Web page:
The Humane Society of the United States’ Animal Rescue Team has saved cats, dogs, horses, rabbits and even rats from all sorts of crises and cruelty situations. But this week’s main event was a particularly exotic mission: rescuing three tigers, two leopards, three cougars, two wolf-hybrids and a macaque monkey.
HSUS responders deployed yesterday to the Collins Zoo in Mississippi, an unaccredited roadside facility where our undercover investigators had previously documentedinjured and emaciated animals and flimsy enclosures. We shared our findings with state officials in 2010, submitted legal complaints, and have been working with them ever since to address the problems. Ultimately, the Mississippi Department of Wildlife, Fisheries, and Parks decided to seize 11 exotic animals and call in the HSUS to coordinate animal handling, transportation and temporary placement with qualified sanctuaries.
Responders found the exotic animals in small enclosures with little enrichment to meet their needs to play and exercise. One leopard suffers from wounds on her leg and tail, and the male tiger appears to be overweight, probably a consequence of an improper diet and a cramped cage that prevented proper exercise. State officials also seized a number of native animals, such as snakes and turtles.
Safely transporting the large, potentially dangerous animals was no small feat. A veterinarian from the accredited Jackson Zoo and several other vets experienced in handling exotics worked to sedate the animals, microchip them for identification and draw blood samples to assess their health. We carefully transferred the animals to special transport cages, then loaded these cages onto large trailers. Take a look at these photos to see how the team came together to transport animals such as a male tiger weighing more than 400 pounds.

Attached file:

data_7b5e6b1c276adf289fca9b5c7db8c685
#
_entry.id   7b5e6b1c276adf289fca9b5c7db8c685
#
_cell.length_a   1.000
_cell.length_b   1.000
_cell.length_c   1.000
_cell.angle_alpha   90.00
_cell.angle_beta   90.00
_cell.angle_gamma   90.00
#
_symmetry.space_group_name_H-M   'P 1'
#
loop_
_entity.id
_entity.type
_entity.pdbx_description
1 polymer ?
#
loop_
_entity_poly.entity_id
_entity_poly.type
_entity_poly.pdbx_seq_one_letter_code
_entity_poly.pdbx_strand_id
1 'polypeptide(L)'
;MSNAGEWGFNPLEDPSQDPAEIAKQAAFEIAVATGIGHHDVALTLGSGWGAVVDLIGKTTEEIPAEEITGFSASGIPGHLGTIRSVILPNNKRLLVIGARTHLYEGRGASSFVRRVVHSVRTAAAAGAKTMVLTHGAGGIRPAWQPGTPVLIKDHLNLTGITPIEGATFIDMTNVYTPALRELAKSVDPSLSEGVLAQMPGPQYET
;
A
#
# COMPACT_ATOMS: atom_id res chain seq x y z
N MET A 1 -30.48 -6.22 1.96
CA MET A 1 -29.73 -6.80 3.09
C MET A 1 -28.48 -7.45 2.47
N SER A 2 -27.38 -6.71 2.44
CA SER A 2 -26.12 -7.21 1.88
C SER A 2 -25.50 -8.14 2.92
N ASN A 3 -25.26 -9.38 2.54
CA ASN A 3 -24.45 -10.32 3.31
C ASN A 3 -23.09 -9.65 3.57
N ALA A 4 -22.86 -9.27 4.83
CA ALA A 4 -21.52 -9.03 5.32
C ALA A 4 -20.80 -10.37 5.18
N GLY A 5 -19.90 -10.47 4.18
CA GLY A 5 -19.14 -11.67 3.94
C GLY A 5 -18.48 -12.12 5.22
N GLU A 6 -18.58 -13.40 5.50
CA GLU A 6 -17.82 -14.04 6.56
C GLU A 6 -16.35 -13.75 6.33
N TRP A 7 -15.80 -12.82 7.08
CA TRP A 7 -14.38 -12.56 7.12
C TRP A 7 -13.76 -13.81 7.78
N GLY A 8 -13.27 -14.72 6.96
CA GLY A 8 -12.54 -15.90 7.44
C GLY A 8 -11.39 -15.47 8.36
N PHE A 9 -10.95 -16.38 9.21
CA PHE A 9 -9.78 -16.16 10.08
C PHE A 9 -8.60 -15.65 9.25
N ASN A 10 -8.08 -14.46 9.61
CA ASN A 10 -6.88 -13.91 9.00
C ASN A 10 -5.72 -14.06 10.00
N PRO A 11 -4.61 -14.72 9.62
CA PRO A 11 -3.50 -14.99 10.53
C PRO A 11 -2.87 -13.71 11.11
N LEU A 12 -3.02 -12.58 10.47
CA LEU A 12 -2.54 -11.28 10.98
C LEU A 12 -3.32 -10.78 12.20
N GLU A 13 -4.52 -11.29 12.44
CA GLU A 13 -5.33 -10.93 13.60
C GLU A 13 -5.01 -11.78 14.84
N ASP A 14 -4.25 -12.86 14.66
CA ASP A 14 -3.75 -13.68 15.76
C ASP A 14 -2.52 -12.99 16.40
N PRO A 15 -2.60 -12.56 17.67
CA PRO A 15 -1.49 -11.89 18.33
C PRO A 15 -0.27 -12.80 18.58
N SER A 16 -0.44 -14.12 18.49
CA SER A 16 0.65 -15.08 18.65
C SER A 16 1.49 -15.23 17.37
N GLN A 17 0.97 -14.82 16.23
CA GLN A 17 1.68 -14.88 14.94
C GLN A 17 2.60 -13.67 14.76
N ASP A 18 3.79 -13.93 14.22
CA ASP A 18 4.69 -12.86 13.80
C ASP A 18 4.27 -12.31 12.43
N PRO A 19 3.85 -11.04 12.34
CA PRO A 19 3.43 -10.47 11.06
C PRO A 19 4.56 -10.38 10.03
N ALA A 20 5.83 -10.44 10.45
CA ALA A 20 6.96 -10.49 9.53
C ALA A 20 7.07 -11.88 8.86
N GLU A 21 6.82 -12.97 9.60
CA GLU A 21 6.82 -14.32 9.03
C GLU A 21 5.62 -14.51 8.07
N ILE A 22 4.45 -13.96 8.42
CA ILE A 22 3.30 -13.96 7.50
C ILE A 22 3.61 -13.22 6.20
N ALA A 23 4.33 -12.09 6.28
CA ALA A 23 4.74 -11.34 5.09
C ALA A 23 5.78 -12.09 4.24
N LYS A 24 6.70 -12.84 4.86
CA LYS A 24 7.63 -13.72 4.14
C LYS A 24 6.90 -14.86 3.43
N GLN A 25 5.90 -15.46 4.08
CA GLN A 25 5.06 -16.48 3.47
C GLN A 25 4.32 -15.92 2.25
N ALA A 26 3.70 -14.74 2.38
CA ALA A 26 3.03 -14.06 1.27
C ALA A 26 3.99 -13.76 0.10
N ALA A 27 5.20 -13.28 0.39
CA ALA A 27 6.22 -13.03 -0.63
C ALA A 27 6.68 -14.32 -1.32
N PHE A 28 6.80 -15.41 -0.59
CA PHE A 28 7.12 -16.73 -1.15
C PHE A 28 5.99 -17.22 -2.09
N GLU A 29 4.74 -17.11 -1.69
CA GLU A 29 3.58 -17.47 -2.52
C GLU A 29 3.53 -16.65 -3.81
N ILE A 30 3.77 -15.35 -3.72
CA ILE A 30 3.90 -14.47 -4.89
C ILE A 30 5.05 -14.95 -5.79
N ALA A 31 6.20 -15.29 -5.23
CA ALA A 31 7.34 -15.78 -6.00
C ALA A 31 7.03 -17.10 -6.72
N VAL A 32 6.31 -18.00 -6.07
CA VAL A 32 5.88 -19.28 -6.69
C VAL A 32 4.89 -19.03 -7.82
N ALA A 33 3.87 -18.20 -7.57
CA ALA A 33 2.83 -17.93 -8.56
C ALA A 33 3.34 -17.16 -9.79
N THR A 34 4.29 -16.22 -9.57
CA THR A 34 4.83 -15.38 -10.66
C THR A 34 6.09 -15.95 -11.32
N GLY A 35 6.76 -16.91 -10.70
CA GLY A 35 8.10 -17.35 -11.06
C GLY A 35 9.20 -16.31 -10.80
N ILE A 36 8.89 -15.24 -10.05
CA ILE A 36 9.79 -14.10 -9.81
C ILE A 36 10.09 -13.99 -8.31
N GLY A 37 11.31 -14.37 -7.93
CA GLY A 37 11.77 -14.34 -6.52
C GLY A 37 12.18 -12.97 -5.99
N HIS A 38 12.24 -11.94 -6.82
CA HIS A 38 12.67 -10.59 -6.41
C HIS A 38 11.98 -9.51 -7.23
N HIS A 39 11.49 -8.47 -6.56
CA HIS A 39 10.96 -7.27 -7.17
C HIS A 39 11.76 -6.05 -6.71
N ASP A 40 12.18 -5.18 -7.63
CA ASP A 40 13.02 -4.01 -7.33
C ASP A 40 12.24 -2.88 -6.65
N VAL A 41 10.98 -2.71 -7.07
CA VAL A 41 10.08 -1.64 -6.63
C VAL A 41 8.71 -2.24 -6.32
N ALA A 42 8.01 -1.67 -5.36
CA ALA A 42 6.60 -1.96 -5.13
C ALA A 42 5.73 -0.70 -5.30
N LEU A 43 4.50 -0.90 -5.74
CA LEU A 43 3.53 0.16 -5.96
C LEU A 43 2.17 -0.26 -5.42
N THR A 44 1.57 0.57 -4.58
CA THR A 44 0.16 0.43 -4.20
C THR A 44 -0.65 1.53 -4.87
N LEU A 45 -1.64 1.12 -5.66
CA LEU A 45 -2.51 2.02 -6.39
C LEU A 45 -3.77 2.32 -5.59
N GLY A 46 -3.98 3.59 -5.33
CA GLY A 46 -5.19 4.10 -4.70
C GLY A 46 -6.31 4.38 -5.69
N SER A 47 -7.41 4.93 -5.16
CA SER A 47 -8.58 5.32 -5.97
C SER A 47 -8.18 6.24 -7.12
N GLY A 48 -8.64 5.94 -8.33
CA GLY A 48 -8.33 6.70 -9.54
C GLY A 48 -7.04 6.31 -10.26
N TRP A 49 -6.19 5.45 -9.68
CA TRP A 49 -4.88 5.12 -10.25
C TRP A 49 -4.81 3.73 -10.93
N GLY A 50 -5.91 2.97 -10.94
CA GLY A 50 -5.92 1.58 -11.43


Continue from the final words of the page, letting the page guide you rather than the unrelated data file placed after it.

This rescue is a reminder that most people have no business having dangerous and difficult-to-keep exotic animals; it almost inevitably turns out badly for the animals. The killing of tigers, wolves and other exotic animals released by a man in Ohio brought the issue into the national spotlight, and the HSUS has said for years that dangerous exotics can only be safely and humanely cared for in qualified sanctuaries and accredited zoos.
Our Cleveland Amory Black Beauty Ranch is caring for the tigers and wolf-hybrids until their custody is determined, while Carolina Tiger Rescue will be providing sanctuary for the leopards and a cougar, Wildlife Rescue & Rehabilitation will house another cougar, and Born Free USA Primate Sanctuary will care for the macaque.
There are about 200 accredited zoos in the country, but there are as many as 2,000 unaccredited facilities. There’s more work ahead and millions of dollars that our movement must spend in providing lifelong care as a consequence of the reckless acts of people who get in over their heads and then foist their problem on somebody else.
Originally posted on Pacelle’s blog, A Humane Nation.
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